>>If I've got this right, then all talk about
>>saving social security has always been a scam,
>>starting at least in my brief lifetime with
>>Moynihan's plan in the 80's. He made a big fuss
>>that Reagan used the money from increased social
>>security taxes to pay general revenues, as if that
>>was a scandal. But if I'm understanding you
>>correctly, what Moynihan was piously holding
>>out for was a Clinton style debt pay-down. Was
>>that what he meant by inceasing the Social
>>Security Fund? And it was just as intrisically
>>false a notion as Clinton's?>
> At the time I do not believe it was envisioned
> that a payroll tax surplus would be used to
> finance general expenditure.
You lost me here. (Although I can't thank you enough for explaining all that went before). Moynihan passed a raise in the payroll tax in order to produce a surplus. What else could that surplus possibly have be used for besides paying down the debt or financing general expenditure?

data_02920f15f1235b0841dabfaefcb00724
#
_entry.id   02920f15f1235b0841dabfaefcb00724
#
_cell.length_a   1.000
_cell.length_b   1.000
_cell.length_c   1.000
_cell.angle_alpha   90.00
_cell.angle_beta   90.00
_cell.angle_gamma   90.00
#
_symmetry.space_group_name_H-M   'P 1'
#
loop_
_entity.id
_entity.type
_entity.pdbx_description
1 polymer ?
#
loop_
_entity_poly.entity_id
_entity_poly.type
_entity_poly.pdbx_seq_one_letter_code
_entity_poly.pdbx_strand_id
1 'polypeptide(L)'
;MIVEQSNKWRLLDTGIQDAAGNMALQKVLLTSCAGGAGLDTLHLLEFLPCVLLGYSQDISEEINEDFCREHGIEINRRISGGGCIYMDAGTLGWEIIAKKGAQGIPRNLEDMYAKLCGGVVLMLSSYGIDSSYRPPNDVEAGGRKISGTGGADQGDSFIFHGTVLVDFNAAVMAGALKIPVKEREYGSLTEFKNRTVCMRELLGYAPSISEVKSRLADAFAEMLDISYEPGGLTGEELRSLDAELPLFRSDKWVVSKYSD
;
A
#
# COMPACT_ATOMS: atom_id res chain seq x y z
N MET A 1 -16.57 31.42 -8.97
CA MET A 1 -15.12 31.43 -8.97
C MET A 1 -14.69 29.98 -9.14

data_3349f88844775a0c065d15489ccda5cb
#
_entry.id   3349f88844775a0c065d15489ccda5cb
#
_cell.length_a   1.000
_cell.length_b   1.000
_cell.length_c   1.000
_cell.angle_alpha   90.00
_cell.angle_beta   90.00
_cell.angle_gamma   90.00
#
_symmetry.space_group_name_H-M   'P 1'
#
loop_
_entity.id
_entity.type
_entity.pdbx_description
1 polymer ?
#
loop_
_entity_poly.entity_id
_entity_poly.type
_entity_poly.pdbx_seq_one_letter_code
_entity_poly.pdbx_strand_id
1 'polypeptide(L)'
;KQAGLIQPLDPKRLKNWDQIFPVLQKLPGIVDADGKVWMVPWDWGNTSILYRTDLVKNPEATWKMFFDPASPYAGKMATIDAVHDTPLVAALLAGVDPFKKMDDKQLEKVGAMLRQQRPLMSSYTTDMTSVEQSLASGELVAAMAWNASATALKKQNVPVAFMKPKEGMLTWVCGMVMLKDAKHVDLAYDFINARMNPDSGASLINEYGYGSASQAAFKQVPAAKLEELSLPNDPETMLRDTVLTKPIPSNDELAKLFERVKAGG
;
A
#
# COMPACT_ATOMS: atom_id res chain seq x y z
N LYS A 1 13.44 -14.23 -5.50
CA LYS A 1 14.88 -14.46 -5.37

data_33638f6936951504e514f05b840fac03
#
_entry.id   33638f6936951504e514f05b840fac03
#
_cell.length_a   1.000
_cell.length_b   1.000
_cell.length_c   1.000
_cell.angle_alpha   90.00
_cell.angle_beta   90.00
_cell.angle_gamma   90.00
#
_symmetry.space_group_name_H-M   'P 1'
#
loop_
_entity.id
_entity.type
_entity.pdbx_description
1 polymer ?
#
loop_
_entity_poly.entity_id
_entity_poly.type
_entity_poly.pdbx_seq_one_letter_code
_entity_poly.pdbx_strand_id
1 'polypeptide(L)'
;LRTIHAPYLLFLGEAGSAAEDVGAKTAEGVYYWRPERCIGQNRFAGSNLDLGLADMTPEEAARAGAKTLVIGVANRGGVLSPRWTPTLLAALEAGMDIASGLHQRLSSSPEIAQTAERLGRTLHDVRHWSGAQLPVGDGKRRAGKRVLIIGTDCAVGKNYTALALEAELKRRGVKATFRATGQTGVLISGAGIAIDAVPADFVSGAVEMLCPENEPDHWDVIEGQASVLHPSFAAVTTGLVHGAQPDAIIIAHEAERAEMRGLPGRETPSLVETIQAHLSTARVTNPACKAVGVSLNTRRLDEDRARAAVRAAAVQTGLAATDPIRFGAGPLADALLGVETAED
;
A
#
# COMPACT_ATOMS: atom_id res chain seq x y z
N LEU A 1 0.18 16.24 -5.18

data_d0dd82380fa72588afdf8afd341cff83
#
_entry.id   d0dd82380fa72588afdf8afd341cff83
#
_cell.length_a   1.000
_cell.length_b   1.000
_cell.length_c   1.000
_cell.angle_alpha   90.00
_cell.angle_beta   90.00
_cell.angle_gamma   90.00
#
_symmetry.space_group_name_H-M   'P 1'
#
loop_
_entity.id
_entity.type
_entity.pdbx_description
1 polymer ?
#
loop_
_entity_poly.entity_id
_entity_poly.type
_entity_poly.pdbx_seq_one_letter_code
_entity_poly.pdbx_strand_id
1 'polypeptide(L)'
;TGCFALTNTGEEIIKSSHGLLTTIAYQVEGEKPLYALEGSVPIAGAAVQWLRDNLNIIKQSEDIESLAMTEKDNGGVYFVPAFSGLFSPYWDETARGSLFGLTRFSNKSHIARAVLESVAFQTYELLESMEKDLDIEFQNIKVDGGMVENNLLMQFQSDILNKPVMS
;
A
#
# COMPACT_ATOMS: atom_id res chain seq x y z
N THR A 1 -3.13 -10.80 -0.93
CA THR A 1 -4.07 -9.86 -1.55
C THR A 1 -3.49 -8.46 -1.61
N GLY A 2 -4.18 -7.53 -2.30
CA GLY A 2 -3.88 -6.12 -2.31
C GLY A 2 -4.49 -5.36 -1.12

> Also the 1980's
> group followed the dictum of securing the
> Trust Fund's 75-year actuarial solvency.
If Social Security has no real assets at the moment -- if it is simply an entitlement program financed out of current revenues -- than what exactly does acturial solvency mean? That over a 75 year period the same amount of money will be given to the government in the guise of SS taxes as will be drawn out -- even though, when more comes in than is needed, it is spent elsewhere, and when less comes in that is needed, the expenditures come from elsewhere?
If the Social Security Fund was incapable of amassing any assets that were built up and then drawn down, I can't see why this wasn't always a pure fiction.
Thanks again for all your help, Max. (I've tailored my lines this time to fit your procrustian mail program :o)
__________________________________________________________________________ Michael Pollak................New York City..............mpollak at panix.com